Bali is just one of the seventeen thousand islands that make up the archipelago that is Indonesia. The country frequently experiences violent earthquakes and volcanic eruptions as it lies near an intersection of shifting tectonic plates, including the Pacific plate, Eurasian plate, Australian and Philippine plate.
It is one of the most seismically active zones on earth, with more active volcanoes than any other country on earth (136) including some of the world’s most famous volcanoes, Krakatau (Krakatoa), Tambora, and Merapi.
Powerful earthquakes are a common occurrence here as typified by two powerful quakes in March 2005 and May 2006 taking the lives of thousands of people in the regions where they occurred.
Just sixteen years ago, on December 26th 2004, more than 220,000 people in Indonesia perished or classified as missing after a powerful undersea earthquake, off the large island of Sumatra generated a powerful tsunami. This giant wave then travelled over 12, 000 miles across the Indian Ocean devastating communities as far afield as Thailand, India, Sri Lanka and Somalia.
Indonesia’s largest ever eruption however was the explosive eruption of Mt. Tambora on the island of Sumbawa in 1815 and remains the greatest eruption in recorded history. The explosion was heard more than 2000 Km away in Australia and, this deadly event killed over 71,000 people! Starvation and disease was the cause of most of the deaths, as the eruptive fallout ruined agricultural production in the region and across most of the archipelago.
The devastation wasn’t limited to just Indonesia as the ash cloud caused global climate anomalies, including a volcanic winter’ phenomenon. The year 1816 has become known as “the year without a summer’ because of the eruption’s effect on North American and European weather. Crops failed and livestock died in much of the Northern Hemisphere, triggering the worst famine of the 19th century.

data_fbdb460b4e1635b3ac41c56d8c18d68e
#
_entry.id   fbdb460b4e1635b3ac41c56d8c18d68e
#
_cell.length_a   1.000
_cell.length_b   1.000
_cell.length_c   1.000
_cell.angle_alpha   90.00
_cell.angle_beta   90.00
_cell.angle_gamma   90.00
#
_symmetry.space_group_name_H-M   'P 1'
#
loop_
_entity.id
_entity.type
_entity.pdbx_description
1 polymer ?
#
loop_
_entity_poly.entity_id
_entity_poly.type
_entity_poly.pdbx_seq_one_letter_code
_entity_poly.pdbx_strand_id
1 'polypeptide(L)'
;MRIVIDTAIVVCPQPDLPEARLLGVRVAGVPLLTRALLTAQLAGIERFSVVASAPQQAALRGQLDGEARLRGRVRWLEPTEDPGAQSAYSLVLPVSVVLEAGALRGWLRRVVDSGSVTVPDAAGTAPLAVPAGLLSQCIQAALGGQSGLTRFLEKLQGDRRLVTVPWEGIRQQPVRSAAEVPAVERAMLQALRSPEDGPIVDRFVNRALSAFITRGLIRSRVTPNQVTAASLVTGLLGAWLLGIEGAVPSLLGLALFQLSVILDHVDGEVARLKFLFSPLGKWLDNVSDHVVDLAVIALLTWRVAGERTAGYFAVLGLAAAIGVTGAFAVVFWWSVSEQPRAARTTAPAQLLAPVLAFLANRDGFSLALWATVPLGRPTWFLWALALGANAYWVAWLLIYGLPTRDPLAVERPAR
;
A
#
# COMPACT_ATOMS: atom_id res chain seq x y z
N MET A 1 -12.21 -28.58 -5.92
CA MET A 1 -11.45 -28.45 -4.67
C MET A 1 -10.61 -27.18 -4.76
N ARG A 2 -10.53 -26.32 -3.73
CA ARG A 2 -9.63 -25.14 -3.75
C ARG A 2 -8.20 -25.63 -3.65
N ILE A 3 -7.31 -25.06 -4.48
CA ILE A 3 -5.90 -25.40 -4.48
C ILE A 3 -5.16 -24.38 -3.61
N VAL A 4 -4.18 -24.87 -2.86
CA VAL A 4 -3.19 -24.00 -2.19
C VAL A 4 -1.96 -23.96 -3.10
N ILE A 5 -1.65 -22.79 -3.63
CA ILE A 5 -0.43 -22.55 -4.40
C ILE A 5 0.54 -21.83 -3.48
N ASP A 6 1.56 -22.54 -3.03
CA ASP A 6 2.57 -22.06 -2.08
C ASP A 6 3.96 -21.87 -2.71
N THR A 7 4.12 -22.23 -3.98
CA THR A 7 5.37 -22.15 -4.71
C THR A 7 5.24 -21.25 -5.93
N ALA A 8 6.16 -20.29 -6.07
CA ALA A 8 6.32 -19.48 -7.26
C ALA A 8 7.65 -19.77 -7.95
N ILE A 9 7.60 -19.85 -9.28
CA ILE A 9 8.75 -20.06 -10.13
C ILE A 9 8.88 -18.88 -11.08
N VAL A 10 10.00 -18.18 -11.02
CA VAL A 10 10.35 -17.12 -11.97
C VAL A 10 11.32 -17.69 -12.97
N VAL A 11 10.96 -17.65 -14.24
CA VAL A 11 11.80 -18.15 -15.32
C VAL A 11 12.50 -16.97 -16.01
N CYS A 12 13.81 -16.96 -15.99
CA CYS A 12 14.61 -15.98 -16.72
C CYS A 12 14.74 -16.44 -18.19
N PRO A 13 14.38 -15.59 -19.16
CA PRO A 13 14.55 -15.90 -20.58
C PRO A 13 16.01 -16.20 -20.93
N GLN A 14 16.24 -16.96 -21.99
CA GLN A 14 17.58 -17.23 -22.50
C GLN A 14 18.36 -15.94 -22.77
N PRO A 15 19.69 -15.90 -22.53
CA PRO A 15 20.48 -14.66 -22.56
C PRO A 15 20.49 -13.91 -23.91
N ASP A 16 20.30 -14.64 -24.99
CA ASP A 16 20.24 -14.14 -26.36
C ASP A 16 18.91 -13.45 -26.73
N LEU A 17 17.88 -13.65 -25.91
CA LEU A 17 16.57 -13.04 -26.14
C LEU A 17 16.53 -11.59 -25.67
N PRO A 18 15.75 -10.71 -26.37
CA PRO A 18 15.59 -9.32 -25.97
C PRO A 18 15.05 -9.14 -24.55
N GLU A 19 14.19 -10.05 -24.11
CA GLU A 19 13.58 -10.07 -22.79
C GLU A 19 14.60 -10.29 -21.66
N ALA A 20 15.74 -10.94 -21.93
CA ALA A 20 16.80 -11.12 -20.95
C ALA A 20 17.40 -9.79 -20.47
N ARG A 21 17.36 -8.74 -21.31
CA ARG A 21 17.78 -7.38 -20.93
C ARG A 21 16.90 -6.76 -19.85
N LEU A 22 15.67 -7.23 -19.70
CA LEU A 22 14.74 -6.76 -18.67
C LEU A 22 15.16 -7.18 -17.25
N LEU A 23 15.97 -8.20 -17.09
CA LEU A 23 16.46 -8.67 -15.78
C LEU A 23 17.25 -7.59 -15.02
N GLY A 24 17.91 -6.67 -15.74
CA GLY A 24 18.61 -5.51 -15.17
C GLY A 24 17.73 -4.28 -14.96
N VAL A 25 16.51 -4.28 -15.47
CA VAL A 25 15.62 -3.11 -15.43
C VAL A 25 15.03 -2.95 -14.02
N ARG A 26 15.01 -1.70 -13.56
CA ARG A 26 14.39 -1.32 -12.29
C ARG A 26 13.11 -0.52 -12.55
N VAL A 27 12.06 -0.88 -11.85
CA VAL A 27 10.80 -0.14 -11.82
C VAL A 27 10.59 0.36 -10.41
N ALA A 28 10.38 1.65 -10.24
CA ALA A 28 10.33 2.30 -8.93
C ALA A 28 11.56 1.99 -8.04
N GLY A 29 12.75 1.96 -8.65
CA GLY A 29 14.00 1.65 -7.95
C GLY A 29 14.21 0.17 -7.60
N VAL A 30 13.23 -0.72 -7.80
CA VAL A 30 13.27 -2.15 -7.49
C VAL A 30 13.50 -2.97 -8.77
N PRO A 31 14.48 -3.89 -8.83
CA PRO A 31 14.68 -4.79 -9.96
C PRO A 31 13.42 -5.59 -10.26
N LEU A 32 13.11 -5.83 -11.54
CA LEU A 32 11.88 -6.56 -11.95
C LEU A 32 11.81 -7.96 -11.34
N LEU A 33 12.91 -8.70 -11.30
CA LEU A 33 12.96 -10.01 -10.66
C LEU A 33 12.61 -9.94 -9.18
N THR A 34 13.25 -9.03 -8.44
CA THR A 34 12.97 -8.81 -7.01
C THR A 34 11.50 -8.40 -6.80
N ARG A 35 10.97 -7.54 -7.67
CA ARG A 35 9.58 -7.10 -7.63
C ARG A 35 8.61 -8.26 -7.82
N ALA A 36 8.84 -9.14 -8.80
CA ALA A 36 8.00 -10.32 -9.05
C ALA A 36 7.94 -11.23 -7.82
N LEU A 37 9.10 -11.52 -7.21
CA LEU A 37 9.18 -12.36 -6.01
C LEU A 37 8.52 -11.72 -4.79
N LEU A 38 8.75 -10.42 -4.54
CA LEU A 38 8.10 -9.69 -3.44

The National gallery in London has a wonderful collection of Turner and Constable paintings showing London experiencing spectacular sunsets that have never been seen since. These sunsets were of course created by the tons of dust and ash in the atmosphere, courtesy of Mt Tambora. Sunlight that penetrated the haze created a magical kaleidoscope of vibrant hues bathing the city in light made up of all of the colours in the spectrum
And so, on this morning when the world seems calm, just over the hills a giant mountain wheezes, rumbles and belches like a bellicose politician, threatening to disgorge countless tons of lava and ash. Perhaps, this sacred mountain is simply rolling over in its sleep but, perhaps not as it might have woken up in a foul mood and will roar once more.
In the interim, we simply have to wait and see what nature will do, for it is a lot more powerful than us mere mortals.
Now that that’s written, I think I’ll have a nap!!
Paul v Walters is the best selling author of several novels and when he is not cocooned in sloth and procrastination in his house in Bali, he scribbles for several leading travel and vox pop journals around the globe. His latest offering, Asset, should be released in early 2018.